The DMF also keeps significant information and statistics on “trips” for specific species like flounder, spotted sea trout, red drum, etc. The DMF conducts about 20,000 surveys annually that are done in the field or on the water. In addition to this data, they use “phone survey” data that is supplied to them by the National Marine Fisheries Service (NMFS). In the field they actually weigh fish caught by recreational fishermen, in addition to counting actual numbers harvested. By using all this data they come up with a really good estimate of how many pounds of fish recreational fishermen catch, how many trips they take in pursuit of certain fish, and success ratios of those trips. We took numbers of trips, divided the number of pounds harvested, and came up with averages that the DMF says are accurate. It really is pretty simple math.
Here is an example -- in 2007, the recreational fishermen took 451,441 trips in pursuit of the spotted sea trout. That same year the recreational fishermen harvested 961,167 pounds of trout. Now to find the average amount of trout harvested per trip, all you have to do is divide the number of pounds by the number of trips. You come out with 2.1 pounds per trip! Now that statistic is not published in any of the DMF documents, but simple math provided the answer! We ran these numbers by the DMF personnel and they agreed they were accurate.
QUESTION: I guess the additional value of fish caught by recreational fishermen includes their lodging and meals and cost of their charters while they are here?
ANSWER: The additional values or “end values” were derived from the document entitled “Speck Socioeconomics” that was recently distributed by the DMF for the spotted sea trout FMP that was just postponed due to lack of funding. All the “values” we used came directly from that publication. It was authored by Scott Crosson of the DMF. Here is where we had to make a decision.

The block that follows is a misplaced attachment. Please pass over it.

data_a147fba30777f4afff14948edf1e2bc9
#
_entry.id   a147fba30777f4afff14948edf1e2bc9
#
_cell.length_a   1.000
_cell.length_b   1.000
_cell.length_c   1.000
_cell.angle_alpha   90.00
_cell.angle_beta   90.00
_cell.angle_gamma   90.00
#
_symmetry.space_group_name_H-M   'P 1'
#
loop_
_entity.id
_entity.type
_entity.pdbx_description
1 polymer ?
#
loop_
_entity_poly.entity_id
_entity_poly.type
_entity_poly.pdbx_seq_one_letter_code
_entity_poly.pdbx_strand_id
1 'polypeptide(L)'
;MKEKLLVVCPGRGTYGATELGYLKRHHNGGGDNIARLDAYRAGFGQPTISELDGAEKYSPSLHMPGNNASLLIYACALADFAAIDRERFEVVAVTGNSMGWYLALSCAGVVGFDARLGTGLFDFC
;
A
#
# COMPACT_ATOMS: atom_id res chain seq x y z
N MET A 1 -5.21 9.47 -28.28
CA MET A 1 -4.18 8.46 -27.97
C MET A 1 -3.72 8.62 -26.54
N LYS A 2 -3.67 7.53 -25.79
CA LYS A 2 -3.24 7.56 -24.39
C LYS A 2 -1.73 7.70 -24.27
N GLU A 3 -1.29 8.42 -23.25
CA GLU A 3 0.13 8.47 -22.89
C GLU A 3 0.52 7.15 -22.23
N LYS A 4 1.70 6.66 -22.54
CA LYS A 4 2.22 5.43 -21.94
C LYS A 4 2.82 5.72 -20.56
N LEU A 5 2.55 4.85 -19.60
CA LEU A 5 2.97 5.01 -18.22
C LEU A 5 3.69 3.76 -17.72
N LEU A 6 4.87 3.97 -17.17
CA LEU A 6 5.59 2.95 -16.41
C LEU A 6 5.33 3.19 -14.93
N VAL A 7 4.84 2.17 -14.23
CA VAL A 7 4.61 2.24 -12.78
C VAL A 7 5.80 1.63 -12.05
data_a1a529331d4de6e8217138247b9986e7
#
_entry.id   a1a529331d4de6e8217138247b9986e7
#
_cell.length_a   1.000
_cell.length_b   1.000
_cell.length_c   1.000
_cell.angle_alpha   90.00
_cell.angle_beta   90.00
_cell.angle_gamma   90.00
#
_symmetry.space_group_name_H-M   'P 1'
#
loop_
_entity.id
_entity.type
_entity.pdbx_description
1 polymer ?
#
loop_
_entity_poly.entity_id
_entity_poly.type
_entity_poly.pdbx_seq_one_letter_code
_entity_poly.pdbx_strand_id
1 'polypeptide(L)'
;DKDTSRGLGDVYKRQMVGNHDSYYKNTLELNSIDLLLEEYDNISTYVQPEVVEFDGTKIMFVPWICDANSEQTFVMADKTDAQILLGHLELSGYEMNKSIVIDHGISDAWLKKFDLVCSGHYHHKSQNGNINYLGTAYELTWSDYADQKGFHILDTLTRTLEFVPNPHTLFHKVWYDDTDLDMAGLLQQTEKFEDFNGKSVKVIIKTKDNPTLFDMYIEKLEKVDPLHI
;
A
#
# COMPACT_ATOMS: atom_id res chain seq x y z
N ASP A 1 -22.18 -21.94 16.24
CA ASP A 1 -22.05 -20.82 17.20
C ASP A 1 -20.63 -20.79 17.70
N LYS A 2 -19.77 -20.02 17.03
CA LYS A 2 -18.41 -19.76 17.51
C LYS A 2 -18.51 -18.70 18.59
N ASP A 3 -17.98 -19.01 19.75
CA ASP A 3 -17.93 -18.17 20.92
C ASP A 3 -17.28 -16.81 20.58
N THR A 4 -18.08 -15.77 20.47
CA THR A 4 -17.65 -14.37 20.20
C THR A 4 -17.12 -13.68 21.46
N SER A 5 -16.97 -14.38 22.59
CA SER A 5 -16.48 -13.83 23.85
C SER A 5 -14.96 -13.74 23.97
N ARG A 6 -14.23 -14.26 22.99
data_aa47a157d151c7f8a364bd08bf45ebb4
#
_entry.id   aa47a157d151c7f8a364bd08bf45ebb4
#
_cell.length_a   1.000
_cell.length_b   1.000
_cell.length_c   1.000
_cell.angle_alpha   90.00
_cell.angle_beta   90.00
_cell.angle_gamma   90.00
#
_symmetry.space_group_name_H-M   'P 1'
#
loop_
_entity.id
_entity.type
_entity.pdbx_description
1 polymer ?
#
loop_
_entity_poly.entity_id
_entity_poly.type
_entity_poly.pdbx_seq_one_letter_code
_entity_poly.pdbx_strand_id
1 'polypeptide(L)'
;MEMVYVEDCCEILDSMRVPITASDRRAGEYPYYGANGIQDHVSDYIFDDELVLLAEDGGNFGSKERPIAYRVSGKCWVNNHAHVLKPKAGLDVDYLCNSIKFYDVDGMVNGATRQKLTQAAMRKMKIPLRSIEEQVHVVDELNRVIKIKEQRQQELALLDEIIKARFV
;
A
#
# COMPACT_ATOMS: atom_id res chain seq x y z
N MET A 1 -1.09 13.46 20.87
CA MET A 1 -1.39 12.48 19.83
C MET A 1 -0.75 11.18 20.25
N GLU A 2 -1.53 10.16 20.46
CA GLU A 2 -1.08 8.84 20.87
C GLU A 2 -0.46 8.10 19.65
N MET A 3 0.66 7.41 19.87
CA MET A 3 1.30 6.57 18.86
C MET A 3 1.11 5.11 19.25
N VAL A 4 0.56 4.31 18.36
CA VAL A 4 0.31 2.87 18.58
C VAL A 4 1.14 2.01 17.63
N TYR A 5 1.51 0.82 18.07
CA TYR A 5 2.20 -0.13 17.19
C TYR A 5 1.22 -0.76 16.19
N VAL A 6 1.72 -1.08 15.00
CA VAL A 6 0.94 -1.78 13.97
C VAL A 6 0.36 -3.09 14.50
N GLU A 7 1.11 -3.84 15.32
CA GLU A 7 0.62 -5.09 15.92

Irene, most recreational fishermen do not really believe that they as a group harvest more spotted sea trout than the N.C. commercial fishermen do. That is just a common opinion. But what do you do? We could argue till we are blue in the face that the statistics are wrong, and where would that get us? We were invited to the DMF headquarters for a four-hour meeting to discuss this very subject and see how this data is collected and subsequently presented. After seeing how this data is collected and calculated, the CFRG believes that the recreational data is very accurate. The commercial fishing community enjoys pointing out that we catch three pounds to their one. So we have to decide right now, are we going to trust all the DMF numbers, or just the ones that help our argument?
I am asking you this question because neither of us can have it both ways. We both have to agree to debate this issue with the DMF stats and the DMF stats alone, or then if not, how can you have a fair and equitable debate? We have decided to use the DMF stats for the basis for our debate, and those that disagree with us must do the same. If not, then where do your numbers come from? Agreed? So from this point forward, the DMF stats are the rule, OK?
Now to answer the question about how the value of a pound of trout is calculated. The fish-house average value of a pound of trout in 2007 was $1.40, but after it was sold, it was processed, transported, handled, gas was purchased, help was paid, etc, and the “end value” to your community was $11.09 per pound. Again we simply divided the commercially harvested pounds (374,708) into the total “end value” of $4,155,256, and you come up with the $11.09 per pound. The same document says that the “end value” of the recreational efforts in 2007 for spotted sea trout was $40,636,505. Again, divide by the pounds harvested of 961,167, and the end value per pound is $42.28. Now this number represents pure expenses since the recreational fisherman does not sell his fish. This is money spent on gear, gas, food, lodging, etc.